A more modern example would be a band named Deadsy who did a cover of The Cure’s “Just Like Heaven” (and also Rush’s “Tom Sawyer”). What I’ve noticed (other than the fact that they do credit the original band for the song) is that even though the original was a more upbeat faster song, Deadsy had decided to give it a more slow, laid back and industrial twist to it (and also played around with some synthesizing).  Although the two styles are a bit different, the Deadsy cover doesn’t completely ignore the fact that the song has to stay true in its vocal, guitar and bass lines. But their more artistic and interpretive approach was that they are able to incorporate a synthesizer keyboard which does small improvs on top of the melody.

Authenticity is such a raised issue today that many people can regard “taking another person’s song” as distasteful (such as sampling also). But I feel that authenticity is important, but what also is important is that we, as listeners and musicians, are able to take what we hear and improve on it. Afterall, classic western music composers centuries ago did this in some of their famous works in order to pay homage to another artists’ work. (For example, Beethoven has dedicated many of his early piano sonatas to his famous predecessors, Mozart and Haydn. He incorporated their style, themes, melodies into his works.) But back then, it was considered an intellectual thing to do!

Final Research Paper Topic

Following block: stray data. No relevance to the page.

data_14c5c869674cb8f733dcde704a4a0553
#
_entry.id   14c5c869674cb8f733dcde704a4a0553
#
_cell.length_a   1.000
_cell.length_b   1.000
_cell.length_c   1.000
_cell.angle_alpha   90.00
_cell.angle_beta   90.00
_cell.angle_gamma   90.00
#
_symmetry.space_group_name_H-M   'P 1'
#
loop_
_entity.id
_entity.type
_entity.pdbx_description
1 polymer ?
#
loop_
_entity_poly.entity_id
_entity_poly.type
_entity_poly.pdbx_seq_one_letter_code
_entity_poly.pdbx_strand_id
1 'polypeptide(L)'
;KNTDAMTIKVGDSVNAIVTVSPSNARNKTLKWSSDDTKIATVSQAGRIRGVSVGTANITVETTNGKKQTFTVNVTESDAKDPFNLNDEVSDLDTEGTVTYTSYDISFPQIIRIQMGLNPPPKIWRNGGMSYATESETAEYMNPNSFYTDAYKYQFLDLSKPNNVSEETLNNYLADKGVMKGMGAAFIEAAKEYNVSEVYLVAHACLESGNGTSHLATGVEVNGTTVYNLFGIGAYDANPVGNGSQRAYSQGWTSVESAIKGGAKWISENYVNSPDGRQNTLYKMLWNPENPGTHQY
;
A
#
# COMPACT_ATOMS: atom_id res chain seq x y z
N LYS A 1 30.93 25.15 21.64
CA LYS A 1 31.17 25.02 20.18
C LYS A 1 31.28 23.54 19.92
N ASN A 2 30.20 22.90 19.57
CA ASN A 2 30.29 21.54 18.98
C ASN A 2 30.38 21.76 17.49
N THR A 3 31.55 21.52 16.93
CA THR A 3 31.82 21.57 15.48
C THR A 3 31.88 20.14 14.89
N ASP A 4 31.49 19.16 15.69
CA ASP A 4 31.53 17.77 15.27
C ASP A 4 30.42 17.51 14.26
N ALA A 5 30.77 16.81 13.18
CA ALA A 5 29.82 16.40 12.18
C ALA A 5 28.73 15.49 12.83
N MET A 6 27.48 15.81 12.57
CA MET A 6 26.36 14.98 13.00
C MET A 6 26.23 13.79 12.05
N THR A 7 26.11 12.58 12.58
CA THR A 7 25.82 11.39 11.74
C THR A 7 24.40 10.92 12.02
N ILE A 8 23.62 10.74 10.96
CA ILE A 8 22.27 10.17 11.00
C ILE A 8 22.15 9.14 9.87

What is known is that boy bands are usually three to six members in a group that are physically appealing to the public in terms of looks and dress. The demographic and target audience for boy bands usually tend to be teenage girls. The band members sing together in songs usually one by one or by creating vocal harmonies that resembles the arrange of a small choir – the only difference is you don’t have an SATB chorus, but most likely voices that make up the bass, a baritone, tenor or counter tenor since they are male. Although boy bands are sometimes disregarded as a significant or “innovative” subject when it comes to music, it is also important that we understand arranging vocals that give a certain “sound” when put together is extremely difficult – not to mention the fact that the singers in the boybands have to be able to sing ALONG with one another on different pitches. Usually when you have a vocalist he or she is just one voice carrying the melody against the musical accompaniment, but when you have more than one voice singing in harmony it is actually harder than singing solo. What comprises of a GOOD harmonic vocal arrangement is the ability for the singers to be able to listen to the other voices in his/her surroundings and be able to pick out specifically the note that he or she must sing in order to complete the harmony. It is not an easy thing to do especially coming from an experienced choral/group singer such as myself.

On my final research paper I would like to discuss the rise of boy bands and how it had influenced a whole generation of teenage culture and especially teenage girl culture during the 90s (and also some early on). I would also like to discuss what influenced or gave rise to these boy band trends and how did it change our teenage life, beliefs and social life.